Leader: Let the high street diversify rather than disappear

Toys R Us and New Look in Craigleith shopping centre, Edinburgh. Picture: Ian Rutherford
Toys R Us and New Look in Craigleith shopping centre, Edinburgh. Picture: Ian Rutherford
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Britain’s high streets have their roots in Victorian times, when the industrial revolution lured families to towns and cities for work. Without land, they had to rely on shops for food.

For more than a century, the high street has been an integral part of life in the UK; and a bellwether for the economic health of the nation. But today the high street has not so much caught a cold as developed a debilitating virus, most likely caught from the internet, and one that could leave it struggling to survive.

In recent months retailers such as Toys R Us and New Look have been in trouble following on from the closures of BHS, Jaeger and Austin Reed. It’s not just traditional retailers who are facing difficulties. Banks, building societies and travel agents have seen trade move online and restaurant chains such as Prezzo and Jamie’s Italian are also closing branches as footfall declines.

This isn’t a British phenomenon, but one that is happening across Europe. And it isn’t restricted to the traditional high street either – retail parks are also suffering.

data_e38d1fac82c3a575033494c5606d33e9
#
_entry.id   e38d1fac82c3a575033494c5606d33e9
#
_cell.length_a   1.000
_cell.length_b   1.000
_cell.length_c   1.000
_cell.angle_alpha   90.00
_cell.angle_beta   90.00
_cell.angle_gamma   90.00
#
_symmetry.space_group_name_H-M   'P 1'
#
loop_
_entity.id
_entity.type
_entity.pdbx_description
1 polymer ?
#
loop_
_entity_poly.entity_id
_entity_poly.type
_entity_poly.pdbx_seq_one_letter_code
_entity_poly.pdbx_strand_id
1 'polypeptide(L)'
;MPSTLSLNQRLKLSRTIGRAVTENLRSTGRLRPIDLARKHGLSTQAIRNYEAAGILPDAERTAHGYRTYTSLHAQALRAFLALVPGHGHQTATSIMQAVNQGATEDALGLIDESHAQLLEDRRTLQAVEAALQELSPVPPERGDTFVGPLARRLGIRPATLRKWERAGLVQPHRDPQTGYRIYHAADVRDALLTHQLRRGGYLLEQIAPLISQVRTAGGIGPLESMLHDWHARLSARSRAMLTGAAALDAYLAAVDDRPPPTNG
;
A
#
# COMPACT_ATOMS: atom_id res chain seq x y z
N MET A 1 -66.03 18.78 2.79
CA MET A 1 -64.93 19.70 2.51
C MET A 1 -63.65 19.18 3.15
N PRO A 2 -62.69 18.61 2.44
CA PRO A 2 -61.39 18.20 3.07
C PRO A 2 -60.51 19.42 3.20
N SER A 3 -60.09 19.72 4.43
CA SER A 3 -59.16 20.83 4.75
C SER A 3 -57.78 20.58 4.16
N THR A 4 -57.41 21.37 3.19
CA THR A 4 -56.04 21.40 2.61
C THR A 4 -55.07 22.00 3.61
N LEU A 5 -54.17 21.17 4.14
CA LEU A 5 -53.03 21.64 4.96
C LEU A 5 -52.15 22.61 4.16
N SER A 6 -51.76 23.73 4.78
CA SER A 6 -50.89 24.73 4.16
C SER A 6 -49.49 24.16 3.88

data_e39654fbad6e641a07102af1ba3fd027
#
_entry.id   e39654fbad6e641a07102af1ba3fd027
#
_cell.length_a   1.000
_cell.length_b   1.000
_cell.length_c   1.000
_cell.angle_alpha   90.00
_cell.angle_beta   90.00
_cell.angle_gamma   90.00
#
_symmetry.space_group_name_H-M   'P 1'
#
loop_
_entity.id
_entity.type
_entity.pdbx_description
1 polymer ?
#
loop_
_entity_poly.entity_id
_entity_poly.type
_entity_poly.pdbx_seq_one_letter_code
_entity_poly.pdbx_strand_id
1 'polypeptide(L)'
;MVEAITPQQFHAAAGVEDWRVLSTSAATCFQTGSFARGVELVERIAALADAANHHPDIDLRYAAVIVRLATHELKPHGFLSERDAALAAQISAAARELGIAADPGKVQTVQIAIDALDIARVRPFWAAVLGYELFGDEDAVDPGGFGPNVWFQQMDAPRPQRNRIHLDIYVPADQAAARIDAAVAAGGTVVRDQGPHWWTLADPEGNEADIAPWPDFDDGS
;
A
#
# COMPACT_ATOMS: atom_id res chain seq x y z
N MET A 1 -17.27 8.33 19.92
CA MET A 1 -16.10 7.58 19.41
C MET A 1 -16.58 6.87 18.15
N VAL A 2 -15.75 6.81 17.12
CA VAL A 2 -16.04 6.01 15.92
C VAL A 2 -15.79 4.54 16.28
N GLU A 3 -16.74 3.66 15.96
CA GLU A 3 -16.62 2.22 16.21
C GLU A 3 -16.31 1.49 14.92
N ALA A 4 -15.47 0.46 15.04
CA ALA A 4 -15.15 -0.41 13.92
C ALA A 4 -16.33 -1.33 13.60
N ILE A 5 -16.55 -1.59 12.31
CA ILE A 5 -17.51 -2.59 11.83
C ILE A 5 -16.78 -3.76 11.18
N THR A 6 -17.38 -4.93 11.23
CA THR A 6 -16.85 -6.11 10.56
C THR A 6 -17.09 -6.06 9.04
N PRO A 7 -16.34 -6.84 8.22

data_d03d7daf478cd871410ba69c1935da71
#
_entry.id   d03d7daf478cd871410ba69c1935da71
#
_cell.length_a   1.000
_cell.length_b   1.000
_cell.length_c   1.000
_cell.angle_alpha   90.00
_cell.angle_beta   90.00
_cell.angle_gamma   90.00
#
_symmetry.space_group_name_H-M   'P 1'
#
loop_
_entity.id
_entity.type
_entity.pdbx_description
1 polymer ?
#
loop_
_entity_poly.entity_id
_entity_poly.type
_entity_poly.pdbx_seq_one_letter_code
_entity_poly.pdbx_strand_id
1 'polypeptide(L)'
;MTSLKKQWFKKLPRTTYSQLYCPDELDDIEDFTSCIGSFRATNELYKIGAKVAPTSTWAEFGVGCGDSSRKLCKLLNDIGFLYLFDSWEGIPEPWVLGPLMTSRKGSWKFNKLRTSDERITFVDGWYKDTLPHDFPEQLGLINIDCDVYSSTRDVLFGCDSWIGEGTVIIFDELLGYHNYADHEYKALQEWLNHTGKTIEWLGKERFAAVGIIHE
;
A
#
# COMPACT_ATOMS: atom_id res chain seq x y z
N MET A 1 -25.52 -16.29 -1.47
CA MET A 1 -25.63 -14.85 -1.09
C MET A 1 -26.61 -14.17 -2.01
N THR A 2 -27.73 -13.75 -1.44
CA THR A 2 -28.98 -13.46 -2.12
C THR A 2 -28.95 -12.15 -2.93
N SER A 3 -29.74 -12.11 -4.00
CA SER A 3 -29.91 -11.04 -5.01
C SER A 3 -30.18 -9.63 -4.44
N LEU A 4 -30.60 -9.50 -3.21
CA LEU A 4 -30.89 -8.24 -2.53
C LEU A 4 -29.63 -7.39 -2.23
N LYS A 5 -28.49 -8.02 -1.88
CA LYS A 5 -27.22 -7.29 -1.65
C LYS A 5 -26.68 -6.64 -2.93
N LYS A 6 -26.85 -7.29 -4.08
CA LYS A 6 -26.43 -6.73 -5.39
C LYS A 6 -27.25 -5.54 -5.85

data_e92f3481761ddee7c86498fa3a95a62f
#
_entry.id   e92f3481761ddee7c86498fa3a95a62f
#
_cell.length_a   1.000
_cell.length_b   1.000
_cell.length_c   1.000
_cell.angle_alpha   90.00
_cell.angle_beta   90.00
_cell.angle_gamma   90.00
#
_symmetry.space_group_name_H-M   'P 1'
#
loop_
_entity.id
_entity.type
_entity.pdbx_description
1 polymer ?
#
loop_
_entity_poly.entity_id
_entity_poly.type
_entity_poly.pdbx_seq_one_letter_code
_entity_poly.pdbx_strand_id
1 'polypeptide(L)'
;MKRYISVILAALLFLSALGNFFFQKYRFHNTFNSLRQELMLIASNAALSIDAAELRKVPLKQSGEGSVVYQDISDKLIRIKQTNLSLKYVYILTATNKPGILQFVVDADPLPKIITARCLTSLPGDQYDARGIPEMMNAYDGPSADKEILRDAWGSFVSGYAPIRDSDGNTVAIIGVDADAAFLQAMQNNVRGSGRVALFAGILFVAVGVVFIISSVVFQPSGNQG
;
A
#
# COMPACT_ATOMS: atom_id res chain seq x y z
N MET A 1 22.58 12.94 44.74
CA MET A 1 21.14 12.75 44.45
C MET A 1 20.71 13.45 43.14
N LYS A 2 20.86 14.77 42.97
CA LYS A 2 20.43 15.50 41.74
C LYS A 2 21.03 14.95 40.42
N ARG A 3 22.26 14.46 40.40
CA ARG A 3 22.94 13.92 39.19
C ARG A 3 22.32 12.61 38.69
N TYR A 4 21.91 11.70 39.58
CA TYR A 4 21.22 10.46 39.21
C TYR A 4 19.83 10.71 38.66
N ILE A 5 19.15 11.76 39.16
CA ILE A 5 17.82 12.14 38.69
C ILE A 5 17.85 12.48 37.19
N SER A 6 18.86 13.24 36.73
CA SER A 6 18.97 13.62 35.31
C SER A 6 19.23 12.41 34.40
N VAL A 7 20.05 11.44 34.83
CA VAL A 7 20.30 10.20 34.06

The internet and the dizzying rise of online shopping has fuelled the issue, but there are also concerns around business rates and increasing property prices, while the collapse in the pound post-Brexit is pushing up prices and slowing consumer spending. Further, many older people say they feel excluded from the high street due to noise, lack of parking and a dearth of seating in shopping areas.

More big name closures are prompting the question of whether the high street can revitalise itself.

The answer is complex. In many smaller towns, without the footfall or spend, units will remain closed seeking alternative uses. But in our larger towns and cities the high street will adjust rather than disappear, becoming more of a leisure destination. We are already witnessing this in our Scottish cities with more coffee shops and restaurants. And as we spend more money on fitness and well-being, more spas, gyms and yoga centres will pop up.

In Edinburgh’s Ocean Terminal, the former BHS floor space is now occupied by a roller skating rink and indoor skateboard park.

Traditional retail units may be less profitable with more shoppers touching and trying merchandise before buying it cheaper online. Why carry your shopping around all day when it could be delivered to you, neatly packaged, by the time you arrive home?

But it’s important that government keeps a close eye on business rates – if our retail environment is to revolutionise itself we need to ensure that the barriers to entry are as low as possible so that good ideas and new uses can find space to breathe.

A failing high street is bad for all of us. Aside from the obvious loss of jobs it is part of our social fabric. We want it to work. We need it to work. And that means finding radical new uses for it.